South Florida Real Estate Blog by Shari Orland, Realtor

For Boca Raton Homeowners, Clarifying PMI-MPI Confusion

Checking out an online piece dealing with some technical adjustments having to do with mortgage insurance the other day, I came across an indisputable statement:


“Many homeowners are confused about the difference between PMI (private mortgage insurance) and mortgage protection insurance (MPI).”

 

That, if anything, is a considerable understatement—especially because Boca Raton homeowners can sometimes find “mortgage protection insurance” abbreviated as well. If your professional duties include distinguishing the finer points of Boca Raton mortgages for your clients, you are unlikely to confuse “PMI” with “MPI.” But for the rest of humanity, that’s not necessarily the case. Since the difference is substantive, here’s a 30-second primer:

PMI is Private Mortgage Insurance. It’s designed to protect the lender rather than the homeowner. If Boca Raton homeowners run into trouble—for instance, if they were to lose their job—the PMI coverage will reimburse the lender for any shortfalls. PMI coverage is usually required when Boca Raton homeowners pay less than 20% of a property’s sale price as the down payment. When the loan-to-value of the mortgage reaches 78%, these policies can usually be canceled (sometimes that’s done automatically).

MPI is Mortgage Protection Insurance—a very different animal. This protects the Boca Raton homeowners, covering missed mortgage payments for designated periods of time under specific circumstances. Unlike PMI, this insurance is strictly voluntary on the homeowner’s part. MPI policies may pay off the entire mortgage if the homeowner dies—but those who have adequate...

For Delray Beach Real Estate, Friday’s Quadrupled-Barreled News

Last week ended with a quadruple-barreled blast of good news that bolstered prospects for Delray Beach real estate—an effect magnified by how unexpected all had been.

When times are good, Delray Beach real estate can’t help but benefit. That may seem to be so obvious that it doesn’t even need to be said, but a close cousin is arguably even more important: When people feel times are good, Delray Beach real estate benefits.

Friday’s positives were magnified by the contrast with what had been reported in earlier days. Although the holiday-shortened week had seen evidence of strong holiday sales, that was dampened by a grab-bag of alarming developments: government shutdown; China trade standoff; Apple sales losses... This meant that Friday’s raft of unexpected good news made for commentators who were, by day’s end, all but giddy.

First came reports of shockingly good U.S. economic performance. Wages in December “surged” (the Wall Street Journal). The annual wage gain of 3.2% “matched the fastest pace since 2009” (Bloomberg)—a trend that was accelerating (3.5% in December).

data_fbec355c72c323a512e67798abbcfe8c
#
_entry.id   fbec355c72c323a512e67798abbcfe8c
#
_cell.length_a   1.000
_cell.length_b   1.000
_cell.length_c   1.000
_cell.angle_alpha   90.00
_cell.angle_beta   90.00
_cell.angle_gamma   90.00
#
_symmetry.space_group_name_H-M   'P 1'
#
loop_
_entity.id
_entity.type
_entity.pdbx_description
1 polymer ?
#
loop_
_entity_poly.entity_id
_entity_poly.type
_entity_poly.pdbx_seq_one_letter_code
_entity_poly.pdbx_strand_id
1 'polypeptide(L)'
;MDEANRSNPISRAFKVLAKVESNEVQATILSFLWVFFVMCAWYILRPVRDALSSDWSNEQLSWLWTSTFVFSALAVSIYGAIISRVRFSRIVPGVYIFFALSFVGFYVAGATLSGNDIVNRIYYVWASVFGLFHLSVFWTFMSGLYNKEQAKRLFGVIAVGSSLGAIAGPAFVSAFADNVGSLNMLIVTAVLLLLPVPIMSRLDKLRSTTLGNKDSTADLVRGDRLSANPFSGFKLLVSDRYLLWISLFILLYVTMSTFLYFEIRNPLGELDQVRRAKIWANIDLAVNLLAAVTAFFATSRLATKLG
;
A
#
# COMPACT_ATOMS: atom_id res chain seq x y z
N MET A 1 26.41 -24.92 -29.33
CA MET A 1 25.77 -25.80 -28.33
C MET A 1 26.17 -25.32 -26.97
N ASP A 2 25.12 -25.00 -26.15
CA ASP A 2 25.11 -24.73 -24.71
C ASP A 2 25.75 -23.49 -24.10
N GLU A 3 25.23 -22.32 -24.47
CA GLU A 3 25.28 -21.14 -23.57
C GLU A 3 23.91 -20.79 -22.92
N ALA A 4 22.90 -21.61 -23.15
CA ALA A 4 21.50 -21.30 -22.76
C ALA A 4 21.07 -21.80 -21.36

That wasn’t all. Not only were wages rising—jobs were, too. Employers had “shattered forecasts” (MarketWatch) by adding 140,000 more jobs than had been predicted. It “underlined that the American economy remains strong despite market turbulence” (CNN Business). Even an incremental rise in the jobless rate was greeted as welcome news—it meant that more workers were actively seeking work. Discouraged by bleak prospects, they’d been sitting on the sidelines for years.

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Homeowners Insurance Defensive Role in Nov. Firestorms

Last fall’s devastating California firestorms gripped the nation’s attention as flames engulfed whole communities, North and South. For Boynton Beach residents, the loss of life and wholesale destruction that played across our TV and laptop screens seemed otherworldly—almost unbelievable. Hundreds of thousands of residents displaced. Thousands of homes destroyed. In a year that brought an ample share of natural disasters (including Hurricanes Michael and Florence), to many Boynton Beach homeowners, this one was particularly distressing. It’s hard not to relate to our own homes and their irreplaceable contents—and to wonder if there isn’t anything wildfire-aware homeowners could have done to prevent such devastating losses.

In fact, at year’s end, The Wall Street Journal posted a video that explored a little-known service that exists to address that concern: private firefighters.

It turns out that some homeowners insurance companies who cover the mansions most exposed to wildfires contract with private companies to protect their investment. One such company is Capstone Fire & Safety Management. The Journal sent a reporter to ride along with a Capstone private firefighting unit as they visited Ventura County properties threatened in last November’s maelstrom. For the “pricey mansions” covered by their risk mitigation service, they assessed the oncoming danger and responded accordingly. That meant anything from simply checking in with homeowners to moving flammable objects away from structures. In extreme situations, they were prepared to spray fire-retardant foam on exposed areas.

In action, the service is limited...

One Word Keeps Cropping Up about Selling Delray Beach Homes

The word is “clutter.” It keeps cropping up whenever a Realtor is asked for advice about selling Delray Beach homes.

The clutter factor might not seem to be so overpoweringly important. After all, a housekeeping crew can scour and shine most homes in a day or two–and that would seem to outrank the clutter component by a mile. So why all the fuss about clutter?